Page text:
Lastly, regarding the use of the phrase in articles, I have to admit I don't do any work in maths anymore, but in the fields I work with (computational biology, biomedicine, bioinformatics, ...) I have never seen something like this, and I am pretty sure it would not fly well.

If the "exercise" in question is important, you include it in the paper. If you lack the space to include it, you put in supplementary and refer to it. If it is not important you do not mention it.

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I don't agree with any of these assessments. Often the omitted deductions are rudimentary, but not necessarily trivial. The reason they are omitted is generally due to lack of space, or the fact that the omitted proofs do not add anything to the exposition, not laziness. The final point doesn't even apply.

That said, stating that something "is left to the reader" is a little cheeky. You often find the equivalent, "an astute reader will be able fill in the details", which may come across as a little pretentious.

For a paper, it is okay to use such a statement, assuming that the author has actually done the proofs.

In a thesis, it is expected that the author does the work, not the reader, so I don't think it is acceptable.

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12  
I think the phrase "an astute reader will be able..." is beyond pretentious -- it effectively shifts the burden from the author to the reader, by saying that any reader who can't find a proof must just not be astute. Also I would say your third paragraph more emphatically: the author should have written complete detailed proofs of all such assertions. I think it is not sufficient for an author to believe he could probably produce such proofs, even though many authors seem to only hold themselves to that standard (which often leads to false assertions in their papers). –  Michael Zieve May 1 at 11:49
1  
Ideally "rudimentary, but not necessarily trivial" statements (that disrupt the flow of the paper) are what appendices, online supplements and potentially the ArXiv are for. If the proof is not trivial it should be explained by the author somewhere. If it is trivial or tedious then the statements in the other posts are appropriate. –  MHH May 1 at 19:45

I guess this is not the popular opinion, but I have to agree with Dave Clarke in that I do not find the phrase in the least offensive. Even in the absence of such a phrase, many papers in mathematics have terse proofs in which a lot of detail is missing, providing ample exercise in filling in the details. I don't think this is a bad thing as it forces the reader to actively engage the material (still the best way to learn it).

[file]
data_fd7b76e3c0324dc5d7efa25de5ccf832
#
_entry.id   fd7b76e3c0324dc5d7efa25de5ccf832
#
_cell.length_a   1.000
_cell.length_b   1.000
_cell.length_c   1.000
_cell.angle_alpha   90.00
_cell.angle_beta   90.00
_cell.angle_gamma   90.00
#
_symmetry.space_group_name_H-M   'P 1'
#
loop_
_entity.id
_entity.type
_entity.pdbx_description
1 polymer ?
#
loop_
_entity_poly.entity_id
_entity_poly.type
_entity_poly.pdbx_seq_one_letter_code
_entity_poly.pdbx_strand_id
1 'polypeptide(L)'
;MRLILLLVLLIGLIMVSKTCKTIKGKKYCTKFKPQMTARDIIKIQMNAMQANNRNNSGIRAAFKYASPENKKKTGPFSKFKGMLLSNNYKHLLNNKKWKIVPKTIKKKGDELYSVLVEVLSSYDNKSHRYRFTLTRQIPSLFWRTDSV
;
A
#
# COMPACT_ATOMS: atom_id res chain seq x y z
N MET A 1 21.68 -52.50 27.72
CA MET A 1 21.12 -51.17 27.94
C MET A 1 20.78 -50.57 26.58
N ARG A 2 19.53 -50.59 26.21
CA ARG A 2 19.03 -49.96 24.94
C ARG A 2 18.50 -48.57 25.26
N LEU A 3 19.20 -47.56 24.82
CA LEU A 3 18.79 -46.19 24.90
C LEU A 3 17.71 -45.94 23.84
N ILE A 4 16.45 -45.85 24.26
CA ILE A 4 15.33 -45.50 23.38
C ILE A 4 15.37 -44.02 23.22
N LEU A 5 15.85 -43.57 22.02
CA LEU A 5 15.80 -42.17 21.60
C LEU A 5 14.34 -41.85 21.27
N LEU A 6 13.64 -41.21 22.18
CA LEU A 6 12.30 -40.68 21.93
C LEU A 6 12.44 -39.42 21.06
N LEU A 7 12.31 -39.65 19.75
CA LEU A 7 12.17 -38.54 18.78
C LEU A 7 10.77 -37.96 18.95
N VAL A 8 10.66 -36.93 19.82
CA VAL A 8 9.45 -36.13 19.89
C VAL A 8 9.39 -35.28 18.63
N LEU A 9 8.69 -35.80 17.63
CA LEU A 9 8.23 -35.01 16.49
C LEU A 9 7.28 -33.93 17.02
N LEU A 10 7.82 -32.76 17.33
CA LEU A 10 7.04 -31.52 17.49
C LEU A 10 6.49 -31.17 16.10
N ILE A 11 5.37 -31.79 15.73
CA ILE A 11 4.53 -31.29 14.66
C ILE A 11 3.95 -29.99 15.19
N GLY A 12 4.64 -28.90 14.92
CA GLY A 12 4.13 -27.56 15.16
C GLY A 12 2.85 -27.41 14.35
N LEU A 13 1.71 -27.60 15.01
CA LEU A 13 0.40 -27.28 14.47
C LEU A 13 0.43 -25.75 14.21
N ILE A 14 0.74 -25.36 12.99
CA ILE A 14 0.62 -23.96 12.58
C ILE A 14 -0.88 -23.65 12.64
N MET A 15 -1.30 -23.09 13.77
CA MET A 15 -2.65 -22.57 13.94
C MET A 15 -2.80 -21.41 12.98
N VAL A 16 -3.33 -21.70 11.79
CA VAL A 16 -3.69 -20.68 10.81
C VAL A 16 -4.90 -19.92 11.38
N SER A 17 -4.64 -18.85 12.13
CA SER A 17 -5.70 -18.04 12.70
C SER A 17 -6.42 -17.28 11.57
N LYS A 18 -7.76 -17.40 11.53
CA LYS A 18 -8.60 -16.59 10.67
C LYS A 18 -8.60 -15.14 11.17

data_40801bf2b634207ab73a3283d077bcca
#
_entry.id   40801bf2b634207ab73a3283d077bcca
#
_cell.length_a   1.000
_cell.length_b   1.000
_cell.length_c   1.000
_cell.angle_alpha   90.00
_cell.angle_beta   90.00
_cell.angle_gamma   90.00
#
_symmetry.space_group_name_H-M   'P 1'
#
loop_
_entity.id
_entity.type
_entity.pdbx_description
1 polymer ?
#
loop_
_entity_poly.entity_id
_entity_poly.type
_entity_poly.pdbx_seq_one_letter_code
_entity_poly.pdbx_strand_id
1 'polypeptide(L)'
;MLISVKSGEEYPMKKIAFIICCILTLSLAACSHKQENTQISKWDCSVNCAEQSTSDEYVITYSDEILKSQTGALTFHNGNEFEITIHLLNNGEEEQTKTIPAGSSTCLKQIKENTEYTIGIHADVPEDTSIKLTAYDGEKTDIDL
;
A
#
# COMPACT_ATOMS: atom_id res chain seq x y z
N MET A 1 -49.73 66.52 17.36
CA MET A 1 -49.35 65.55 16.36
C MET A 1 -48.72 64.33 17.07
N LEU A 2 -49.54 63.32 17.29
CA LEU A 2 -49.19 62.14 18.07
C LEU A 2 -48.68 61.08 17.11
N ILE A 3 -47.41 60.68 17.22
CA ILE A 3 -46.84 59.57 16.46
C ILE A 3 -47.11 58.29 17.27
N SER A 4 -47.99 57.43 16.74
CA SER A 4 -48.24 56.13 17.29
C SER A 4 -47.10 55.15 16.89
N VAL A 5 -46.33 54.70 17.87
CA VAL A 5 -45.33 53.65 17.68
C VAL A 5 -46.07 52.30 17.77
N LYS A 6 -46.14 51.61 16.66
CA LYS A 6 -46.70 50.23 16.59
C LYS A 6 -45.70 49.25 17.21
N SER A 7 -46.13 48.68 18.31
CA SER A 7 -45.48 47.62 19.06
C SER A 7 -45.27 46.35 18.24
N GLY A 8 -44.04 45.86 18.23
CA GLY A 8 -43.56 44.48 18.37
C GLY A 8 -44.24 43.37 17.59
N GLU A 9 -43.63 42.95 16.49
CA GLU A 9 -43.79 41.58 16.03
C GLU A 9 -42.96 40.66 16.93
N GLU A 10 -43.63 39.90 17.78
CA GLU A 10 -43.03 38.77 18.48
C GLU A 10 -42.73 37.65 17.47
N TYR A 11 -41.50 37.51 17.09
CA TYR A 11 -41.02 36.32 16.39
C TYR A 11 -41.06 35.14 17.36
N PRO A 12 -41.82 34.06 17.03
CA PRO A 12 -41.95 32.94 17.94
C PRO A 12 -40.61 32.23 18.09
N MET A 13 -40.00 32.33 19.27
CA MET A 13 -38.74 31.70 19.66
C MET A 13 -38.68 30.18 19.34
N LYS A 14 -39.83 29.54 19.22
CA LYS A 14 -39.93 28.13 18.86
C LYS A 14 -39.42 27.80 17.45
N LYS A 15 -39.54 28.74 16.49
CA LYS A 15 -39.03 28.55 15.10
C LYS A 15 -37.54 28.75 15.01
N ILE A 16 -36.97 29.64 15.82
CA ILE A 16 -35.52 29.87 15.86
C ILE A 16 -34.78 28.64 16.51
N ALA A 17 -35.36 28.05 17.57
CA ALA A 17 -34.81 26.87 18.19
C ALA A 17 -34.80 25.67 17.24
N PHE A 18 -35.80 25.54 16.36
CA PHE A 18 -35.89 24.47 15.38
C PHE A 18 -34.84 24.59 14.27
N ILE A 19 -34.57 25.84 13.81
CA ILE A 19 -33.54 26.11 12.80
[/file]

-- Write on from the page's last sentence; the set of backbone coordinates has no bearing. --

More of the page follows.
There is a story, doubtless embellished over the years, about G. H. Hardy saying in the middle of a lecture "It is clear that ... ," and then pausing. He went over to a corner of the board, worked for a time, and then continued with "Yes, it is clear ... ."

Having said this, I woud still prefer to see something such as "The proof is a routine computation," or, "The proof is straightforward." Nonetheless, we should not be too quick to protest an author's choice of language in these situations.

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Leaving some of the demonstration in a paper to the reader is definitely cheeky at the very least, and I for one find it quite frustrating if, for instance, I'm reading up on something and really not in the mood to have to work through it all at that point. It may seem lazy, but how fresh are you when you've got to the seventh paper of the evening?

I'd definitely suggest referring to other places if space is at a premium - to my mind, that would be the only reason for omitting something that would be important in the paper (as if it's not important, why would you mention it?) Citations would be my first port of call for this, even if it is to an elementary text book ("... for a more complete treatment of x, see Smith & Jones (2009, pp. 37-41)."), but if there is genuinely nowhere else and not enough space but it needs to be referred to, URLs are also an option. Ideally, there should be a relatively permanent place that you can keep the text, so that someone going to look for it in several years time would still have access.

At the end of the day, if it is in a work to be published in a book or journal, I'd recommend speaking to the editorial staff, as they may have existing policies for assessing the necessity of extensive material and placing it accordingly.

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I'm in philosophy, but I've only ever seen the phrase used in a scholarly work in the form of a joke, as in:

"From this theorem, it follows that God exist. The proof is left as an exercise for the reader."

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The phrase about an exercise for the reader is very passé, and can only be used in textbooks.

The normal phrase in research articles is ''we omit the details''.